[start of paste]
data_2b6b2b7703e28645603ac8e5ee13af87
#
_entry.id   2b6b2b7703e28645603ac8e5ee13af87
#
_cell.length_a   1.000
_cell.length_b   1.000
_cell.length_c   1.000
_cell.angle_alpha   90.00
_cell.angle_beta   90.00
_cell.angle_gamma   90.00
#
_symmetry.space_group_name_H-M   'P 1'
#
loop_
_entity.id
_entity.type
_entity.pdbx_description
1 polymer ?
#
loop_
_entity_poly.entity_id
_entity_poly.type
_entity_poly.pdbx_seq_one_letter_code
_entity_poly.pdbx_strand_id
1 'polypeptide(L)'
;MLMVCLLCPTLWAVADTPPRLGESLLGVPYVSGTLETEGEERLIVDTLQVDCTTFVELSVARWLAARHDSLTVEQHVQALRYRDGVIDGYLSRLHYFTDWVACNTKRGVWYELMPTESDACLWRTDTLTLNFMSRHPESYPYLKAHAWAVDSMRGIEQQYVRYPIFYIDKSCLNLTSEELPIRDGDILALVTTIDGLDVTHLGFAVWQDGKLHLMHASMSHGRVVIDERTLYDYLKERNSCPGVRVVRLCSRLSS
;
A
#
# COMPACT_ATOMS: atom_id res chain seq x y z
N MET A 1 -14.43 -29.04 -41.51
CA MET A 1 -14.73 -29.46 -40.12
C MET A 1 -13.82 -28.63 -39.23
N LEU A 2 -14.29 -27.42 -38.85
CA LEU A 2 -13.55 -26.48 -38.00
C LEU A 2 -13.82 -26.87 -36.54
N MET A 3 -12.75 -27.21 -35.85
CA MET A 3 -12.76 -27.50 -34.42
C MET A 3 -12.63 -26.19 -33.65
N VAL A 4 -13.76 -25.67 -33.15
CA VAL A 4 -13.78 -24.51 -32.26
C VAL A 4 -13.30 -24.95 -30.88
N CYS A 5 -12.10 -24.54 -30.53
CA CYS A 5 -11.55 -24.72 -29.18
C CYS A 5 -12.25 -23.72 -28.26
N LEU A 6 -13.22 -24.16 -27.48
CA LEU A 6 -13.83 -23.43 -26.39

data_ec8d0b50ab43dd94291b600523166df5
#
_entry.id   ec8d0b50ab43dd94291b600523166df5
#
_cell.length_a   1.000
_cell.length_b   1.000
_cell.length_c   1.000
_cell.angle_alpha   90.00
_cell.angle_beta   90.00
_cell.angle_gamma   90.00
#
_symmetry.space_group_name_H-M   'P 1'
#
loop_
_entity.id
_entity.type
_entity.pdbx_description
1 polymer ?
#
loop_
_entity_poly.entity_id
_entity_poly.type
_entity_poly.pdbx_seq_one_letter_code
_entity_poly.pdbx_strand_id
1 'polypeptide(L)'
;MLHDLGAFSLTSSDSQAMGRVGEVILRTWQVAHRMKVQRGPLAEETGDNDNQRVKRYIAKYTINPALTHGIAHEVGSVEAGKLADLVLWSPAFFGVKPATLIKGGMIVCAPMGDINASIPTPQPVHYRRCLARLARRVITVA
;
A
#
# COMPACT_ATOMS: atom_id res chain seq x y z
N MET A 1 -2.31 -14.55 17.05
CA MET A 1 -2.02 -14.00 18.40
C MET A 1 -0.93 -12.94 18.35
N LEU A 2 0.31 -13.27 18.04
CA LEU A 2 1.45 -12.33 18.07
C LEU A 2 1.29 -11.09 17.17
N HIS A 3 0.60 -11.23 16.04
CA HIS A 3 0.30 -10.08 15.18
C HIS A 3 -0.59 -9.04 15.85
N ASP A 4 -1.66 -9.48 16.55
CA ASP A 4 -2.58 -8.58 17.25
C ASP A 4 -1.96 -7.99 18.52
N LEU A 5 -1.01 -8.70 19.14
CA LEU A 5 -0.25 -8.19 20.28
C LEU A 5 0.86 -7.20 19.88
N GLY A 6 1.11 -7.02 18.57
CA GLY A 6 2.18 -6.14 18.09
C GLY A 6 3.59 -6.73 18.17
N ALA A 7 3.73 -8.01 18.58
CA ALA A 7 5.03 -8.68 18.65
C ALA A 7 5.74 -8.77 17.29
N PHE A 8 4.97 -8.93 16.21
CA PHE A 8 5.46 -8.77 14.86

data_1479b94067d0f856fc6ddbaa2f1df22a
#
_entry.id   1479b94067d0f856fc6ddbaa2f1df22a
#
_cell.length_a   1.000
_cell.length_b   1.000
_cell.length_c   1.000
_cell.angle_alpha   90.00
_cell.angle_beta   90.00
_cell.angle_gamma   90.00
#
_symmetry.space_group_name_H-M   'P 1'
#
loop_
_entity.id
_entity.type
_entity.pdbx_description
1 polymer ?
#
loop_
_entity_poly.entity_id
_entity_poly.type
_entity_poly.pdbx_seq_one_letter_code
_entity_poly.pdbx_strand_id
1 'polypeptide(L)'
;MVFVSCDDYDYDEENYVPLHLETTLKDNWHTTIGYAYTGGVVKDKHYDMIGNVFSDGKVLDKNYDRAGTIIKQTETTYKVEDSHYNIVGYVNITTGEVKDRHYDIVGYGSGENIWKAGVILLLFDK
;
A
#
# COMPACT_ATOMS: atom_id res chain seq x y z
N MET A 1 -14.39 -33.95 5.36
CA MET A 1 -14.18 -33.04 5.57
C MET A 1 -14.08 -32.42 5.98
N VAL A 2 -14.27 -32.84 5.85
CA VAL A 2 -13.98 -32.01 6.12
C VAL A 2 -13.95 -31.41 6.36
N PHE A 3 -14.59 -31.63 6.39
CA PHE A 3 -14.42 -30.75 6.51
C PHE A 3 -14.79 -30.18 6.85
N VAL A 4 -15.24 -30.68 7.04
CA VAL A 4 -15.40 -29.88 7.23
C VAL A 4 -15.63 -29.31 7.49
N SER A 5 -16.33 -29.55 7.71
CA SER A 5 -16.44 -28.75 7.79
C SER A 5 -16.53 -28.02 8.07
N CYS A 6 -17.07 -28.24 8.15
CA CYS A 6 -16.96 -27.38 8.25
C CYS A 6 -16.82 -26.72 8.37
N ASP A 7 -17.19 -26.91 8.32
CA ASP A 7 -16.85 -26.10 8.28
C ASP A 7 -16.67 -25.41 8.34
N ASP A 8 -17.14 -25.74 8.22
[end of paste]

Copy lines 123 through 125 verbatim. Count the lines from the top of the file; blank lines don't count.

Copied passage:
_entity_poly.pdbx_seq_one_letter_code
_entity_poly.pdbx_strand_id
1 'polypeptide(L)'